Lebanon is still paying the price for its civil war. With its location, commercial background, and educated people it should have continued to hold a central position in the Levantine economy but it has never recovered from fifteen years of war. Today tacky Dubai rather then beautiful Beirut is the hub of the Middle East.

In times of tranquillity, it is easy to see the appeal of violence. Like my aunt, the men who planned the American invasion of Iraq probably thought no government could be worse than the one they hoped to overthrow. But even a corrupt and brutal government is better than no government at all. I’ll never forget, during the darkest days of the Iraqi civil war, a Baghdadi telling me bitterly how life had been better under Saddam.  Fuad was no Ba’athist; he had spent years in Saddam’s jails.  But life without rulers had become too precarious.  Every neighbourhood had its own militia.  Checkpoints, manned by god knows who were everywhere. Murder and torture were endemic. As a Kurd in a Shiite neighbourhood, Fuad constantly feared for the safety of his family.   No wonder he missed the stability of the old regime when Iraqis were wary of the government, but not each other.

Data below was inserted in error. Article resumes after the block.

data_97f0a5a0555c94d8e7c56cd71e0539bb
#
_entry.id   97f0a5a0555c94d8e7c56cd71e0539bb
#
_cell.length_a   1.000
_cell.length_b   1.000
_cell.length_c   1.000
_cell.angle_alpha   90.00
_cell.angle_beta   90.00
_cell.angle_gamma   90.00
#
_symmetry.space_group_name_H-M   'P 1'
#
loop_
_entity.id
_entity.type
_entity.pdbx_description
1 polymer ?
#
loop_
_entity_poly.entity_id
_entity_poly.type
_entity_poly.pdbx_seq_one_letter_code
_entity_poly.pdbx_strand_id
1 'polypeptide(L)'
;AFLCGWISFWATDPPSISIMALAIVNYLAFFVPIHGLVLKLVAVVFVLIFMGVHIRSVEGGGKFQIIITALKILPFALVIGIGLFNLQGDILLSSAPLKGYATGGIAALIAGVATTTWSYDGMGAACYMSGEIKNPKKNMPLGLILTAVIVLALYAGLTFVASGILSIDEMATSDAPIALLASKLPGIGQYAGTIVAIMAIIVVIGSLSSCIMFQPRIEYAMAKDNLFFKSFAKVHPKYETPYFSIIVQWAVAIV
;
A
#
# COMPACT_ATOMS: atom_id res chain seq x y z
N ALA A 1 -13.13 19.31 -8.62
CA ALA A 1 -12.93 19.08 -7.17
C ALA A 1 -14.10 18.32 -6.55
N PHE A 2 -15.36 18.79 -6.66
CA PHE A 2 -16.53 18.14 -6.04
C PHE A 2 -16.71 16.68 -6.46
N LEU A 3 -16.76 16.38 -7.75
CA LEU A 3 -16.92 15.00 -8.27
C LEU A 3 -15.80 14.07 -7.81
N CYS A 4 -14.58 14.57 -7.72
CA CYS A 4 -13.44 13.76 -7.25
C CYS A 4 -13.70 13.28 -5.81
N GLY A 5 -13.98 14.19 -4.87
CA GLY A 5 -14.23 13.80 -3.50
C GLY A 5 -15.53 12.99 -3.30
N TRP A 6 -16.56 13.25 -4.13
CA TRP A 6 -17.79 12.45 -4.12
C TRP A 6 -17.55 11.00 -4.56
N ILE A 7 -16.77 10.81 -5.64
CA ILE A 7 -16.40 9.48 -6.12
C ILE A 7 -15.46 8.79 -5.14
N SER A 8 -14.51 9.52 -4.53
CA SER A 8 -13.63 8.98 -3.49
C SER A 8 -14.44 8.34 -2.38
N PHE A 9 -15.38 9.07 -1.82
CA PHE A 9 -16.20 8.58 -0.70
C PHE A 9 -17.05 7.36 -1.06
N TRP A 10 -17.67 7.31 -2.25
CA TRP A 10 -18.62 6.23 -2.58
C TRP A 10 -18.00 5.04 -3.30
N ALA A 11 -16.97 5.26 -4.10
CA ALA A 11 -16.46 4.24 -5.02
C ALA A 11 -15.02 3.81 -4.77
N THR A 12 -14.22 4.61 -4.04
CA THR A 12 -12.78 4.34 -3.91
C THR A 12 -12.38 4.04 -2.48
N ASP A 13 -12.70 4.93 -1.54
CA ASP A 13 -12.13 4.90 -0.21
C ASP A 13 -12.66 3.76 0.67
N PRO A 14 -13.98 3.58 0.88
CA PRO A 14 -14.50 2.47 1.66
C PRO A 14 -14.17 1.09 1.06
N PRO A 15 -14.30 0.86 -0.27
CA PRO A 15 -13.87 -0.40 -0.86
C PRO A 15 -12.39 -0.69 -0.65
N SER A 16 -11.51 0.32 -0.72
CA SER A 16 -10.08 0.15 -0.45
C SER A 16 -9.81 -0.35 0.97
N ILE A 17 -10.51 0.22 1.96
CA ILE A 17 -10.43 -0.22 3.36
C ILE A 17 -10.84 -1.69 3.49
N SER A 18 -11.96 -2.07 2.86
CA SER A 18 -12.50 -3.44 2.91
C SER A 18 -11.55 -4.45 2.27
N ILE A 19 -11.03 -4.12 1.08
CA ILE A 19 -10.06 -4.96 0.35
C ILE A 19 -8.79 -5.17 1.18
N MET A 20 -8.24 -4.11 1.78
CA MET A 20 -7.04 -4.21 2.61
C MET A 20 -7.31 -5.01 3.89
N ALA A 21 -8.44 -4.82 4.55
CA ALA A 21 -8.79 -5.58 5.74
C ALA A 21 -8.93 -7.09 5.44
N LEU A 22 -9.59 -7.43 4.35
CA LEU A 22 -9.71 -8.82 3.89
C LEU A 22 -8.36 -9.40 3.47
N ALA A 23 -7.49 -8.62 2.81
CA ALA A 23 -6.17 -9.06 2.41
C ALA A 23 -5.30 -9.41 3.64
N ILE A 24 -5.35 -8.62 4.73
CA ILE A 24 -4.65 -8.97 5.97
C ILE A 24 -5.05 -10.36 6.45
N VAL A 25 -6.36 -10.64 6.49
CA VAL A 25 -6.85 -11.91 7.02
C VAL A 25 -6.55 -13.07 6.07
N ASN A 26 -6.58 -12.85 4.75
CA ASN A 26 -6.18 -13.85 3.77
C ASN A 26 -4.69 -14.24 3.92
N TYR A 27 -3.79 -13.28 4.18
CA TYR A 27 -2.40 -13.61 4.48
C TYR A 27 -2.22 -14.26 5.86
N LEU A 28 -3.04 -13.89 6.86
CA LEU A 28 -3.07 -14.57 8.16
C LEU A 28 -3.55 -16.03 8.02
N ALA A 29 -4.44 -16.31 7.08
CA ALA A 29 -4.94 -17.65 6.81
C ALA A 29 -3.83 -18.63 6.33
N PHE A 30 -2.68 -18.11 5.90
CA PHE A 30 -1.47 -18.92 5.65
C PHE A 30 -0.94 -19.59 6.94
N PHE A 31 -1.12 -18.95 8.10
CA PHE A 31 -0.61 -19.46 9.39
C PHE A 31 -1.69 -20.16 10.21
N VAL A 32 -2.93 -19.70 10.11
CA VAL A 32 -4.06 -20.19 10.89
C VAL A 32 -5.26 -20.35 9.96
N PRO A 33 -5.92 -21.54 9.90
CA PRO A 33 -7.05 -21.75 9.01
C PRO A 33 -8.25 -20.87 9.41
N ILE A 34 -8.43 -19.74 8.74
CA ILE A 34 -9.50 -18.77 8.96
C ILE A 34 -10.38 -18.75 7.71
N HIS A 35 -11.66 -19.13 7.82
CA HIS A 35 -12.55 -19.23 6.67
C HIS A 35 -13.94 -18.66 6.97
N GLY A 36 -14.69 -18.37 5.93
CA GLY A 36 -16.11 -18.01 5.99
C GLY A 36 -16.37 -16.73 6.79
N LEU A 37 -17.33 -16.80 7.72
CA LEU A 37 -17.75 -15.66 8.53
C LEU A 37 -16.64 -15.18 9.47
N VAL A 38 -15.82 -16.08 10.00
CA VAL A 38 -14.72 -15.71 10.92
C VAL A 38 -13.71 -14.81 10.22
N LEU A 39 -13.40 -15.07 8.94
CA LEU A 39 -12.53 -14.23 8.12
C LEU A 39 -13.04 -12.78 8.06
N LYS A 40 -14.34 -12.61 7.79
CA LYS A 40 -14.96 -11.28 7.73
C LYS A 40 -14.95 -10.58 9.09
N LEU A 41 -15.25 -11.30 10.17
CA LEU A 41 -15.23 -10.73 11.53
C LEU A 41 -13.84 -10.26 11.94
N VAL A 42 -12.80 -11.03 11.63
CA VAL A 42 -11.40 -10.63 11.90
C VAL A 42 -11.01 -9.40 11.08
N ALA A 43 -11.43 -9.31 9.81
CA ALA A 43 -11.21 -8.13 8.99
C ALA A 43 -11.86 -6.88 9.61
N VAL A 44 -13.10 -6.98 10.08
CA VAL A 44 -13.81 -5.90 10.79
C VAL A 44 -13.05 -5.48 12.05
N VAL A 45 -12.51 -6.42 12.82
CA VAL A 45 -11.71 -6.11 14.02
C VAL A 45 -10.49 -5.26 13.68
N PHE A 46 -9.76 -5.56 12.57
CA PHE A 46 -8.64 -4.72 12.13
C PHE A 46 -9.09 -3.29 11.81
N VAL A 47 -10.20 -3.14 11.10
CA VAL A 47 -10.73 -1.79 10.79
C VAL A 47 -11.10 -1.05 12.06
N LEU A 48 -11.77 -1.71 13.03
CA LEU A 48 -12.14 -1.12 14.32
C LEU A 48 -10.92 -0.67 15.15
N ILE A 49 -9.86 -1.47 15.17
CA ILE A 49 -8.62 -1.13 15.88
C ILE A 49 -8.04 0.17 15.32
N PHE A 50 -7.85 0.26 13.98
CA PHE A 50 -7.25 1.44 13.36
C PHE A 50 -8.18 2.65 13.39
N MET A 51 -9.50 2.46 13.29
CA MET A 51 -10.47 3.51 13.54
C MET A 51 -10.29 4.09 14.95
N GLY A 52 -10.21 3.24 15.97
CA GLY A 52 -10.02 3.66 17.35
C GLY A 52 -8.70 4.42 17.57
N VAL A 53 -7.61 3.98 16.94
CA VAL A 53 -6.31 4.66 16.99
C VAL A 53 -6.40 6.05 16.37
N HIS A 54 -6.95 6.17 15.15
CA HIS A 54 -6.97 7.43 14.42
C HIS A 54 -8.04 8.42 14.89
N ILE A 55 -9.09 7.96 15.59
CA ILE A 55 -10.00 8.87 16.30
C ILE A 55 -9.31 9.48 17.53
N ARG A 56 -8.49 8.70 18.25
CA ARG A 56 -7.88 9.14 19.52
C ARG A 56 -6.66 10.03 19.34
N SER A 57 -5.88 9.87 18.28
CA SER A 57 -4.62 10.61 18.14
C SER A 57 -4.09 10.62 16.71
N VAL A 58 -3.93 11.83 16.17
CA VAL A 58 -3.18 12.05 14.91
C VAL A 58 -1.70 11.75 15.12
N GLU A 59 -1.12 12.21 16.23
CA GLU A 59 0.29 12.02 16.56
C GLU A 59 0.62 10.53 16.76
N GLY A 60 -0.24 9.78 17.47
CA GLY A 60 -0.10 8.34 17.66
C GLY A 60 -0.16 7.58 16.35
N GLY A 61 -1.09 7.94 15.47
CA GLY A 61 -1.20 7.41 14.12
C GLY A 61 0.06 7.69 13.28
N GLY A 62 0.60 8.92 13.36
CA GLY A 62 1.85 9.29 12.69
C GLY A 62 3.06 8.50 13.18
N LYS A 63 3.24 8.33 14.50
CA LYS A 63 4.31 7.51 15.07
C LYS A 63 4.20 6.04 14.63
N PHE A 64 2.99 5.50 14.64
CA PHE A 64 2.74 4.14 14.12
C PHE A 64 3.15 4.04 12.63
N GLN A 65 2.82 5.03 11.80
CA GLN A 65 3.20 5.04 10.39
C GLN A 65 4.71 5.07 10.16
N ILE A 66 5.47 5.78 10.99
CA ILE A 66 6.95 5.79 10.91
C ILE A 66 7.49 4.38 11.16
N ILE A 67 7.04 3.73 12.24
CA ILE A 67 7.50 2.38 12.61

Hobbes was right.  Without the government monopoly on violence, life is nasty brutish and short.  The moral of Takhar Province: it is the fear of the greater power of the state that keeps us in line.  The moral of Beirut: injustice is better than Civil War. The moral of New York: abandoning state control is a political decision, as is reclaiming it.  The moral of Basra: the return of stability will be welcomed everyone of no matter what political affiliation, except perhaps the gunmen.

We in the west are so accustomed to police and courts of law and calling 911 that we take them for granted.  The conservative antipathy to government, the Reaganite notion that “Government is the problem,” is a tad adolescent, complaining about mom and dad, forgetting they feed us, house us and do the laundry.  And the liberal assumption that government exists to serve the interest of the people is also naïve. Government power at its deepest level is coercive.  I don’t pay my taxes because I support government policies, I pay my taxes because if I don’t the state can take my house, or throw me in jail.  Thank God for that.